Play like Bobby Fischer! (part 2)

Play like Bobby Fischer! (part 2)

Juraldo
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I saw quite a lot of interest in my previous blog (Play like Bobby Fischer!) and here is the 2nd part on Bobby Fischer. You will be able to find some interesting anecdotes and quotes from his life and an amazing annotated game

Like most chess players, I find his personality and his chess life very interesting, so I found some interesting quotes and anecdotes from his life. At the bottom of the article you can also check an amazing game he produced (in my opinion one of the best games EVER played), when he was only 13 years old! I think every Grandmaster nowadays would be proud to play such a game.

Fischer quotes and anecdotes I found interesting:

I like the moment when I break a man's ego.

There are tough players and nice guys, and Im a tough player.

The turning point in my career came with the realization that Black should play to win instead of just steering for equality.

Yeah, I used to dress badly until I was about sixteen. But people just didn't seem to have enough respect for me, you know And I didn't like that, so I decided I'd have to show them they weren't any better than me, you know? They were sort of priding themselves. They would say, 'He beat us at chess, but he's still just an uncouth kid.' So I decided to dress up.

Lots of the time I'm traveling around. Europe, South America, Iceland. But when I'm home, I don't know, I don't do much. I get up at eleven o'clock maybe. I'll get dressed and all, look at some chess books, go downstairs and eat. I never cook my own meals. I don't believe in that stuff. I don't eat in luncheonettes or Automats either. I like a waiter to wait on me. Good restaurants. After I eat I usually call up some of my chess friends, go over and analyze a game or something. Maybe I'll go to a chess club. Then maybe I'll see a movie or something. There's really nothing for me to do. Maybe I'll study some chess book.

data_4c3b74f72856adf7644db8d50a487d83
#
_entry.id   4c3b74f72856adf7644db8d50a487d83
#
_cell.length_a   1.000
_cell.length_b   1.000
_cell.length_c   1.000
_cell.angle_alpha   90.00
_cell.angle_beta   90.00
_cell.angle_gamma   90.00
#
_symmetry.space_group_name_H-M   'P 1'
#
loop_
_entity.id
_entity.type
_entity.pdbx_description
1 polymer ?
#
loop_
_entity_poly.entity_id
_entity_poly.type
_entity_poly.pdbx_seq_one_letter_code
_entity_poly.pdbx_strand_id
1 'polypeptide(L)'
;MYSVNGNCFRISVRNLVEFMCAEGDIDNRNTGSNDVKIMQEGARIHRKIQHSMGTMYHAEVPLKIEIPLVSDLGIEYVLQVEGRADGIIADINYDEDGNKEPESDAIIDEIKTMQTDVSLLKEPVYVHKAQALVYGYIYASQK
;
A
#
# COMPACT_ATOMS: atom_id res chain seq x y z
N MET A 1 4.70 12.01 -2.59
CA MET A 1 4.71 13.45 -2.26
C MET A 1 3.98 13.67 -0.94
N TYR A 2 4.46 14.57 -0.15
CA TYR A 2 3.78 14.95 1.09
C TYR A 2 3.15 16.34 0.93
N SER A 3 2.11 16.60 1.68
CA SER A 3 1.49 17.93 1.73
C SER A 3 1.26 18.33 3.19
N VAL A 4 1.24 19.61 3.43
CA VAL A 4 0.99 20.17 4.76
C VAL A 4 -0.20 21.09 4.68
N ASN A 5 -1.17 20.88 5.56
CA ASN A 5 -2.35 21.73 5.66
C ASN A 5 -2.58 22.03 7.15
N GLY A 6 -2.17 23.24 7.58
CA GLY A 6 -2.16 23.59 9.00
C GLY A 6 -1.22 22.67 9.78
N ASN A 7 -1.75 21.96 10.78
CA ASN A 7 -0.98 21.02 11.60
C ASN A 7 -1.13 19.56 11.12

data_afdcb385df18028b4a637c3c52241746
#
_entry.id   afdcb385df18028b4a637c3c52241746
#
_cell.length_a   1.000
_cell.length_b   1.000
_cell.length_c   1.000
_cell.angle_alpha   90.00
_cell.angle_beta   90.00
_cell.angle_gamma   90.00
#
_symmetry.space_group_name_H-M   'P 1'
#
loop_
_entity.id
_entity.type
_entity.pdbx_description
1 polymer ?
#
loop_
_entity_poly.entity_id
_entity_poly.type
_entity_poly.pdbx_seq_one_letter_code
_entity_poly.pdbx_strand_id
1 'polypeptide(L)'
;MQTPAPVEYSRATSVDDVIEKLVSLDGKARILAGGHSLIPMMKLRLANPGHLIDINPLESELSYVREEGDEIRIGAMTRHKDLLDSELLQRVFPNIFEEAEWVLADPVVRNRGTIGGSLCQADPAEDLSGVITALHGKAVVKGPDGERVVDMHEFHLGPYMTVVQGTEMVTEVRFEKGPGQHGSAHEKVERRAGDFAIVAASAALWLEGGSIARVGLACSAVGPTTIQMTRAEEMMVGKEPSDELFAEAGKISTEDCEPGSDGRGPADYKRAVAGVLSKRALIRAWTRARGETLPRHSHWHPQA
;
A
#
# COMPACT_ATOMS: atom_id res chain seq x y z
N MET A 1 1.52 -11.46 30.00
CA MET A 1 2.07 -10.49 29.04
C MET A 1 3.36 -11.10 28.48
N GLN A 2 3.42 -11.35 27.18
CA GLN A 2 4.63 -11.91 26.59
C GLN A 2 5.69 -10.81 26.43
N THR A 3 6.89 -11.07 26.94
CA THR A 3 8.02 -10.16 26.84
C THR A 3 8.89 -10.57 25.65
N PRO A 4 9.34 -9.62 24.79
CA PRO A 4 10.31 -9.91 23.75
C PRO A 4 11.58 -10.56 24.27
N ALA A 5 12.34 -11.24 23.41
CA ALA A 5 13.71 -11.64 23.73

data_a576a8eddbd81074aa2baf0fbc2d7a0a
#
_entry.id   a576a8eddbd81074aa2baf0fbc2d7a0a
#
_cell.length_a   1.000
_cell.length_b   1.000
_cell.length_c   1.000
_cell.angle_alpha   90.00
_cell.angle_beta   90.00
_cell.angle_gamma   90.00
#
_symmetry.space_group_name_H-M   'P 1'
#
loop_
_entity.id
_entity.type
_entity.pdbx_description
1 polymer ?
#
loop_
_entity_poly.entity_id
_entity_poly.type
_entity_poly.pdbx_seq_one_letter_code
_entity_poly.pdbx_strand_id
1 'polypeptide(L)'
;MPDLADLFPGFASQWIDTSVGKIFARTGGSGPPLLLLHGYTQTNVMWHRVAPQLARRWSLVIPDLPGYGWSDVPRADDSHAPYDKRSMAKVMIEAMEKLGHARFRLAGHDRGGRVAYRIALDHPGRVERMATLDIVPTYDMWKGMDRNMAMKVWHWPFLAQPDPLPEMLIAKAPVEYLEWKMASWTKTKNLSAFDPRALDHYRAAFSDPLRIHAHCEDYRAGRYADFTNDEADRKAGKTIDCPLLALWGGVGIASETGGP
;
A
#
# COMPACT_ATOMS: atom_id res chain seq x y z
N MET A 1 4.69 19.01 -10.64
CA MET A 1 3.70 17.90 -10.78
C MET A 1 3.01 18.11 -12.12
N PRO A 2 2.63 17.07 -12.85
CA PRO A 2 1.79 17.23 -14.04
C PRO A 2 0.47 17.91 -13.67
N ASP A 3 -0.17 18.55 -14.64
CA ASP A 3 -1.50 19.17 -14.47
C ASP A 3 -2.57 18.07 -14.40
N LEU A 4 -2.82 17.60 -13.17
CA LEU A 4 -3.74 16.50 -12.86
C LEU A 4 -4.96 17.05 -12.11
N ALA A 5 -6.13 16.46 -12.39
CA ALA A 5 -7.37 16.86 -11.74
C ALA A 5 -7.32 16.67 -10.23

I haven't had any congratulations from Spassky yet. I think I'll send him a telegram. Congratulations on winning the right to meet me for the championship. Bobby Fischer (after defeating Petrosian in the '71 Candidates Final)


This is Bobby's first column from December 1966, when he was 23 years old - If you perhaps did not know, he died at the age of 64 (March 1943 - January 2008) which is incidentally the number of squares on a chess board.

Chess is not a difficult game to learn. With the help of a book or a friend who knows the game you can learn the moves in about a half hour or so.

I learned to play chess when I was six years old from my sister, Joan, in Brooklyn, N.Y. I liked other games like Monopoly and Parcheesi, but I found chess was much more exciting because it presented a greater challenge there was no factor of luck involved. It was more difficult than other games.

From then on Id spend several hours a day playing against myself, something you can also do. I think I really loved the game from the beginning because e of the thousands of possible moves and the fascinating complex strategy that is involved.

After I was playing a year or so, my mother took me to the Brooklyn Chess Club, where I took lessons a couple of times a week from Carmine Nigro, one of the best players in the club. The lessons cost me a dollar an hour. Im sure he wasnt interested in the dollar, but this was his way of making sure I took the lessons seriously.

One of the biggest thrills of my life was when I won first prize at the YMCA childrens championship. (One critical game, incidentally, was against my teachers son. I was nervous in that game, but the training I got from my early games was important to me and gave me confidence.) I still have that medal at home.

The next exciting tournament I remember was the one in which I won the U.S. junior Championship, when I was 13 years old. Here the competition was really tough, with players up to 20 years old competing. I remember that I earned a masters rating in chess that year, too.

When I was 14, it was a very good year. I won the U.S. Junior Championship a second time, tied for first in the U.S. Open and won the N.J. Open and the U.S. Championship.

To start off with it would be good for you to remember this dont try to bug your opponent with any of your idiosyncracies and dont make up any for the occasion. Also, when you touch a piece you must move it, unless youre adjusting a piece on the board and say so before you do so.

Something else is well worth remembering with talent, study and a positive attitude, there is no limit to how far you can go. Many players make amazingly rapid progress. For example, Miguel Najdorf, one of our great players, learned the moves at 16 and won the Polish Championship the same year!

Remember, Fischer was only 13 years old when he played this game!

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